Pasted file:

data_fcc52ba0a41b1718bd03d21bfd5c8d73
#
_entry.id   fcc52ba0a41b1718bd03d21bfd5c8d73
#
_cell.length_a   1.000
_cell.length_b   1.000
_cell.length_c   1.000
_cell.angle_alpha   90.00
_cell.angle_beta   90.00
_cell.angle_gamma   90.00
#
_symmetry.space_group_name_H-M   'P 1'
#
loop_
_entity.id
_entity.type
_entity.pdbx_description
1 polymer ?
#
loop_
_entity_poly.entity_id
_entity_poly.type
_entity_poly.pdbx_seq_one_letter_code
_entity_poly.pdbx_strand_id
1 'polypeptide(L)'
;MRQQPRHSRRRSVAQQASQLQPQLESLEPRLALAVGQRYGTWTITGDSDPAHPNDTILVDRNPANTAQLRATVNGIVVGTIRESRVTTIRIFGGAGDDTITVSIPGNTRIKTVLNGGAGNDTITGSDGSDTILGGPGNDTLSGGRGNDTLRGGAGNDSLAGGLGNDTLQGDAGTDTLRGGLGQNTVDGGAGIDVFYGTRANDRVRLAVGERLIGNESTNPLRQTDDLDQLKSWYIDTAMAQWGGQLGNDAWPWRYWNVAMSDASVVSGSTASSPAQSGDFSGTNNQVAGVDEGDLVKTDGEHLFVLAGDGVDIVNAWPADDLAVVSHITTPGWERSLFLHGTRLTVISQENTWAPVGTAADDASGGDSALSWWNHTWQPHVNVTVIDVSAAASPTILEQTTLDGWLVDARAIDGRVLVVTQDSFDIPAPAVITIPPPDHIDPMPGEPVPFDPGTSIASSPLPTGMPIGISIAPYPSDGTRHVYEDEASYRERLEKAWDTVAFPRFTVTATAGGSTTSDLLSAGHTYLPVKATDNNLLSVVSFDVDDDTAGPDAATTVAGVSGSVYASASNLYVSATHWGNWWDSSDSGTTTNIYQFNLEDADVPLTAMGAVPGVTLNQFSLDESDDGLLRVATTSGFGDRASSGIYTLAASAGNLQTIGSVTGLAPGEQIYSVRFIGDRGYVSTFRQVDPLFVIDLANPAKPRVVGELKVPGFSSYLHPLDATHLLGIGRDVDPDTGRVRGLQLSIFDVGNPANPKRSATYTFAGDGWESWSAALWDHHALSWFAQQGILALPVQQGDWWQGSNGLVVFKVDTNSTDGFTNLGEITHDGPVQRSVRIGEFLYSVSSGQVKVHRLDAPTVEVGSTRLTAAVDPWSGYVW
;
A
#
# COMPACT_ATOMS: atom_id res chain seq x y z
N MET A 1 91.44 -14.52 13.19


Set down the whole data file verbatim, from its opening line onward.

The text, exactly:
data_fcc52ba0a41b1718bd03d21bfd5c8d73
#
_entry.id   fcc52ba0a41b1718bd03d21bfd5c8d73
#
_cell.length_a   1.000
_cell.length_b   1.000
_cell.length_c   1.000
_cell.angle_alpha   90.00
_cell.angle_beta   90.00
_cell.angle_gamma   90.00
#
_symmetry.space_group_name_H-M   'P 1'
#
loop_
_entity.id
_entity.type
_entity.pdbx_description
1 polymer ?
#
loop_
_entity_poly.entity_id
_entity_poly.type
_entity_poly.pdbx_seq_one_letter_code
_entity_poly.pdbx_strand_id
1 'polypeptide(L)'
;MRQQPRHSRRRSVAQQASQLQPQLESLEPRLALAVGQRYGTWTITGDSDPAHPNDTILVDRNPANTAQLRATVNGIVVGTIRESRVTTIRIFGGAGDDTITVSIPGNTRIKTVLNGGAGNDTITGSDGSDTILGGPGNDTLSGGRGNDTLRGGAGNDSLAGGLGNDTLQGDAGTDTLRGGLGQNTVDGGAGIDVFYGTRANDRVRLAVGERLIGNESTNPLRQTDDLDQLKSWYIDTAMAQWGGQLGNDAWPWRYWNVAMSDASVVSGSTASSPAQSGDFSGTNNQVAGVDEGDLVKTDGEHLFVLAGDGVDIVNAWPADDLAVVSHITTPGWERSLFLHGTRLTVISQENTWAPVGTAADDASGGDSALSWWNHTWQPHVNVTVIDVSAAASPTILEQTTLDGWLVDARAIDGRVLVVTQDSFDIPAPAVITIPPPDHIDPMPGEPVPFDPGTSIASSPLPTGMPIGISIAPYPSDGTRHVYEDEASYRERLEKAWDTVAFPRFTVTATAGGSTTSDLLSAGHTYLPVKATDNNLLSVVSFDVDDDTAGPDAATTVAGVSGSVYASASNLYVSATHWGNWWDSSDSGTTTNIYQFNLEDADVPLTAMGAVPGVTLNQFSLDESDDGLLRVATTSGFGDRASSGIYTLAASAGNLQTIGSVTGLAPGEQIYSVRFIGDRGYVSTFRQVDPLFVIDLANPAKPRVVGELKVPGFSSYLHPLDATHLLGIGRDVDPDTGRVRGLQLSIFDVGNPANPKRSATYTFAGDGWESWSAALWDHHALSWFAQQGILALPVQQGDWWQGSNGLVVFKVDTNSTDGFTNLGEITHDGPVQRSVRIGEFLYSVSSGQVKVHRLDAPTVEVGSTRLTAAVDPWSGYVW
;
A
#
# COMPACT_ATOMS: atom_id res chain seq x y z
N MET A 1 91.44 -14.52 13.19